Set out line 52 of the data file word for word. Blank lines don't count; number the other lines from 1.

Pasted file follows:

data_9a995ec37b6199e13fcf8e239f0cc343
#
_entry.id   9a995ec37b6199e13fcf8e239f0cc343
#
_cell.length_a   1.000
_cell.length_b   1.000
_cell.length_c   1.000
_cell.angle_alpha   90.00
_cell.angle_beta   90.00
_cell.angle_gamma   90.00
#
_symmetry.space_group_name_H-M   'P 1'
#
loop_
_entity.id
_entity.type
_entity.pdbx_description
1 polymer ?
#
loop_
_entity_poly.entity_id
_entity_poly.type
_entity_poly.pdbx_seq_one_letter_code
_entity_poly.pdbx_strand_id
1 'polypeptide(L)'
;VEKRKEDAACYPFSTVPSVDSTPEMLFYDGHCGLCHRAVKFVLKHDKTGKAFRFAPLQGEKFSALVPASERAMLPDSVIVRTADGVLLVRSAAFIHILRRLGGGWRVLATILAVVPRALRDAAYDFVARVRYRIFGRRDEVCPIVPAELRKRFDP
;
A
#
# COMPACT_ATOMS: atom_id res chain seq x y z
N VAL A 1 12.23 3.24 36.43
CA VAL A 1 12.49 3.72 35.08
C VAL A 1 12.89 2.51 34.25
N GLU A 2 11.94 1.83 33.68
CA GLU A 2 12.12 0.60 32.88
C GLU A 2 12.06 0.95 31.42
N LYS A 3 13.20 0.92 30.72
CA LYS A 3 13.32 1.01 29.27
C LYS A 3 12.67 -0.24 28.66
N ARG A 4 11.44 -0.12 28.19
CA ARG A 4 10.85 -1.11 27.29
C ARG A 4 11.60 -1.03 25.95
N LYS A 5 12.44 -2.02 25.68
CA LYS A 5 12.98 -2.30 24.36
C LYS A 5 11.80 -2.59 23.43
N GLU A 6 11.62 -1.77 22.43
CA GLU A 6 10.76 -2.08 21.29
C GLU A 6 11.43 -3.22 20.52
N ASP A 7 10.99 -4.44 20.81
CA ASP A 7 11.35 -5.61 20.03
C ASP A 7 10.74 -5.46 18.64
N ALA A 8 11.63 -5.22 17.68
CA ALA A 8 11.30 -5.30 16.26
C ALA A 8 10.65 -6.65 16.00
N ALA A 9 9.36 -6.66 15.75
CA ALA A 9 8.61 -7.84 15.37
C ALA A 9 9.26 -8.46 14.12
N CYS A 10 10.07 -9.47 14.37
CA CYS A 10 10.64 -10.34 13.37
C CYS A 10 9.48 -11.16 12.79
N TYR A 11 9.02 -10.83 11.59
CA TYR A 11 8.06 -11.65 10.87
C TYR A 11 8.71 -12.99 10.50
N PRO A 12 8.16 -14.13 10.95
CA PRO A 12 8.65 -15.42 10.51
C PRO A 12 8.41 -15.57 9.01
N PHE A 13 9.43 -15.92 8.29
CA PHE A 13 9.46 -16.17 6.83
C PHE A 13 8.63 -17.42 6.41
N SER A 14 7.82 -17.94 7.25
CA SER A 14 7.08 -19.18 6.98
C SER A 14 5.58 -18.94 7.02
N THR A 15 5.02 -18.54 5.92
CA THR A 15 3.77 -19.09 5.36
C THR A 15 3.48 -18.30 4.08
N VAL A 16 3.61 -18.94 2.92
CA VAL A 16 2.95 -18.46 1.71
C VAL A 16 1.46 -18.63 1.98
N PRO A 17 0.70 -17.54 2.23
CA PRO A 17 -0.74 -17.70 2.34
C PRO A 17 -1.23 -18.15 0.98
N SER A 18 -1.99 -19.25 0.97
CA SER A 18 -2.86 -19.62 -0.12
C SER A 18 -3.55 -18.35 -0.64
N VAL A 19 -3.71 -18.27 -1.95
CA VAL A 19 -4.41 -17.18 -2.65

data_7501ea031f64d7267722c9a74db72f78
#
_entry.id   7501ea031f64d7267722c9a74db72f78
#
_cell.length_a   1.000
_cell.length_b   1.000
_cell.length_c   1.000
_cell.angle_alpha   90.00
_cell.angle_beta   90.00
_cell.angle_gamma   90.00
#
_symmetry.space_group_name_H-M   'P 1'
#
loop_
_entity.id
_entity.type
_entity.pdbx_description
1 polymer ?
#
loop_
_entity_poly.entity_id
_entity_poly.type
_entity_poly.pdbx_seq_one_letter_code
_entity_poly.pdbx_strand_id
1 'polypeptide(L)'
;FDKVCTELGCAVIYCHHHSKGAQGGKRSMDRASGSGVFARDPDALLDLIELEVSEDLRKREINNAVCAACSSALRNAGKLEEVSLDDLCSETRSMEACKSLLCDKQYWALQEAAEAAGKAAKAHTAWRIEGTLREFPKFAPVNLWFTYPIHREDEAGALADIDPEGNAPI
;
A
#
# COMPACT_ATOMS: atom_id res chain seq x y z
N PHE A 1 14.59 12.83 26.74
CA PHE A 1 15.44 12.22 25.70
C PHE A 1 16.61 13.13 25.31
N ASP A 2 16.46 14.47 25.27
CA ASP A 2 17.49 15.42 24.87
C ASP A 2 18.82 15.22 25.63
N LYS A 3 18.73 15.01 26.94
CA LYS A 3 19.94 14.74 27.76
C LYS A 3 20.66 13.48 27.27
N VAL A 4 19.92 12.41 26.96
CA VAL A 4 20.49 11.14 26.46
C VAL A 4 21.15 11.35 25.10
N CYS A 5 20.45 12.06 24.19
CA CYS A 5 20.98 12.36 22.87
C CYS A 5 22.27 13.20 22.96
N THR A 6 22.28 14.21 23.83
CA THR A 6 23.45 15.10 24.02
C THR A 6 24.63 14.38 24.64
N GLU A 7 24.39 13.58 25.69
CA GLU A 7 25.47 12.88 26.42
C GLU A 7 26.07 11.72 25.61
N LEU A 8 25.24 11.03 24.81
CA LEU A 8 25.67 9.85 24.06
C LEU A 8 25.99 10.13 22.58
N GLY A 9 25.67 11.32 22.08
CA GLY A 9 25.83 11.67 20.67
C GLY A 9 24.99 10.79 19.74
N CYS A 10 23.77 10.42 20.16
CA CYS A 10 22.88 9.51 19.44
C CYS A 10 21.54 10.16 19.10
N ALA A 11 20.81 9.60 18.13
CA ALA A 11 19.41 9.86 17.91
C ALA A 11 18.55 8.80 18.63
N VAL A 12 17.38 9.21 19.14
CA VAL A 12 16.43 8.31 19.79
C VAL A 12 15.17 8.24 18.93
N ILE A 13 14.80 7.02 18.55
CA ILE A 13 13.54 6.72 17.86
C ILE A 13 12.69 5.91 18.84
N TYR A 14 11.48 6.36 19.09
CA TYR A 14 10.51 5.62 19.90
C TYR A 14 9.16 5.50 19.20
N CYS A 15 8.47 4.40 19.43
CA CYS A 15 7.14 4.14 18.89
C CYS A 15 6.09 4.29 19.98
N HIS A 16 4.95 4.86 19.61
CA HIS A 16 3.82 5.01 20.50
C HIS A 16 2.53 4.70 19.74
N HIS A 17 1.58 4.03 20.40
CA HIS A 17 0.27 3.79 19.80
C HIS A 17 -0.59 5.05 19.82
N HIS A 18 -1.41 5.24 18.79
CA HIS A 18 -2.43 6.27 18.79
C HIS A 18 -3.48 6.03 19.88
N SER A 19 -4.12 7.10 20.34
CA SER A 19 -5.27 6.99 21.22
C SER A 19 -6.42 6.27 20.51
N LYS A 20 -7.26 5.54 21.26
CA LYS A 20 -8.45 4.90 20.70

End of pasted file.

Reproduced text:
N ALA A 8 11.63 -5.22 17.68